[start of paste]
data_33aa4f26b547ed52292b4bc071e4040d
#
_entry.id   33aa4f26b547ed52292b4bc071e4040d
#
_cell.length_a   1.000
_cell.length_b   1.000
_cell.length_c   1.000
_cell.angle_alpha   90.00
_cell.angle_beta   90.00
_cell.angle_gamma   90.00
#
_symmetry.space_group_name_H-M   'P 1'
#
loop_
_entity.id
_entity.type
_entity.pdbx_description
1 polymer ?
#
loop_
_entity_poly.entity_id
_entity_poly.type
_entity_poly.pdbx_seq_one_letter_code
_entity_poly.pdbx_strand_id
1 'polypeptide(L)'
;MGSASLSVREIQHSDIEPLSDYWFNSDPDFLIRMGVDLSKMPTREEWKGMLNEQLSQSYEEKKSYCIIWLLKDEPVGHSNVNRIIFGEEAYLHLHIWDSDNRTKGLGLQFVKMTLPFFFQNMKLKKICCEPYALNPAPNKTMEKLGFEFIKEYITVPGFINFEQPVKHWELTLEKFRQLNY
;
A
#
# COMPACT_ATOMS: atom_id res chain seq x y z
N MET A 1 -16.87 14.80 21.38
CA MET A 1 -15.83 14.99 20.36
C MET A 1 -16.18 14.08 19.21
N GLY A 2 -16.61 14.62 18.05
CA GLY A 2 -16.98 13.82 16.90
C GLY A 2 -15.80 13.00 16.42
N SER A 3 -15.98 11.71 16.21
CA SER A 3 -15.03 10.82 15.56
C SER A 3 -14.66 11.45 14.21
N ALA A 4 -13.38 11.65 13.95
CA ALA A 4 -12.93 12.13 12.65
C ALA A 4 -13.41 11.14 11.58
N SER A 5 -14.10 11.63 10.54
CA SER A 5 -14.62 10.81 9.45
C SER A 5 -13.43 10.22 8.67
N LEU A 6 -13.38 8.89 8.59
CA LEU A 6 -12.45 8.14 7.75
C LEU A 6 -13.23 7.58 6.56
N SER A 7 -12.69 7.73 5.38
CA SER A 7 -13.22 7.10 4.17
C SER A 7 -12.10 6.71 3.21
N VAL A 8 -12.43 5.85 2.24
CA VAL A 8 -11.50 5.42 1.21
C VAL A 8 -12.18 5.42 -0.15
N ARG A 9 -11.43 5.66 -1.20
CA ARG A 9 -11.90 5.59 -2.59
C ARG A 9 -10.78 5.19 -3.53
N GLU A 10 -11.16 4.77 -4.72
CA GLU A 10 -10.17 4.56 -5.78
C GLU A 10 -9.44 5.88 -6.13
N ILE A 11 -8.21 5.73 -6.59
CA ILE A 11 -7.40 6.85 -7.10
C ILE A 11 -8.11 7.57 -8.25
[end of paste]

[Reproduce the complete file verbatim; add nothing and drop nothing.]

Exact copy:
data_33aa4f26b547ed52292b4bc071e4040d
#
_entry.id   33aa4f26b547ed52292b4bc071e4040d
#
_cell.length_a   1.000
_cell.length_b   1.000
_cell.length_c   1.000
_cell.angle_alpha   90.00
_cell.angle_beta   90.00
_cell.angle_gamma   90.00
#
_symmetry.space_group_name_H-M   'P 1'
#
loop_
_entity.id
_entity.type
_entity.pdbx_description
1 polymer ?
#
loop_
_entity_poly.entity_id
_entity_poly.type
_entity_poly.pdbx_seq_one_letter_code
_entity_poly.pdbx_strand_id
1 'polypeptide(L)'
;MGSASLSVREIQHSDIEPLSDYWFNSDPDFLIRMGVDLSKMPTREEWKGMLNEQLSQSYEEKKSYCIIWLLKDEPVGHSNVNRIIFGEEAYLHLHIWDSDNRTKGLGLQFVKMTLPFFFQNMKLKKICCEPYALNPAPNKTMEKLGFEFIKEYITVPGFINFEQPVKHWELTLEKFRQLNY
;
A
#
# COMPACT_ATOMS: atom_id res chain seq x y z
N MET A 1 -16.87 14.80 21.38
CA MET A 1 -15.83 14.99 20.36
C MET A 1 -16.18 14.08 19.21
N GLY A 2 -16.61 14.62 18.05
CA GLY A 2 -16.98 13.82 16.90
C GLY A 2 -15.80 13.00 16.42
N SER A 3 -15.98 11.71 16.21
CA SER A 3 -15.03 10.82 15.56
C SER A 3 -14.66 11.45 14.21
N ALA A 4 -13.38 11.65 13.95
CA ALA A 4 -12.93 12.13 12.65
C ALA A 4 -13.41 11.14 11.58
N SER A 5 -14.10 11.63 10.54
CA SER A 5 -14.62 10.81 9.45
C SER A 5 -13.43 10.22 8.67
N LEU A 6 -13.38 8.89 8.59
CA LEU A 6 -12.45 8.14 7.75
C LEU A 6 -13.23 7.58 6.56
N SER A 7 -12.69 7.73 5.38
CA SER A 7 -13.22 7.10 4.17
C SER A 7 -12.10 6.71 3.21
N VAL A 8 -12.43 5.85 2.24
CA VAL A 8 -11.50 5.42 1.21
C VAL A 8 -12.18 5.42 -0.15
N ARG A 9 -11.43 5.66 -1.20
CA ARG A 9 -11.90 5.59 -2.59
C ARG A 9 -10.78 5.19 -3.53
N GLU A 10 -11.16 4.77 -4.72
CA GLU A 10 -10.17 4.56 -5.78
C GLU A 10 -9.44 5.88 -6.13
N ILE A 11 -8.21 5.73 -6.59
CA ILE A 11 -7.40 6.85 -7.10
C ILE A 11 -8.11 7.57 -8.25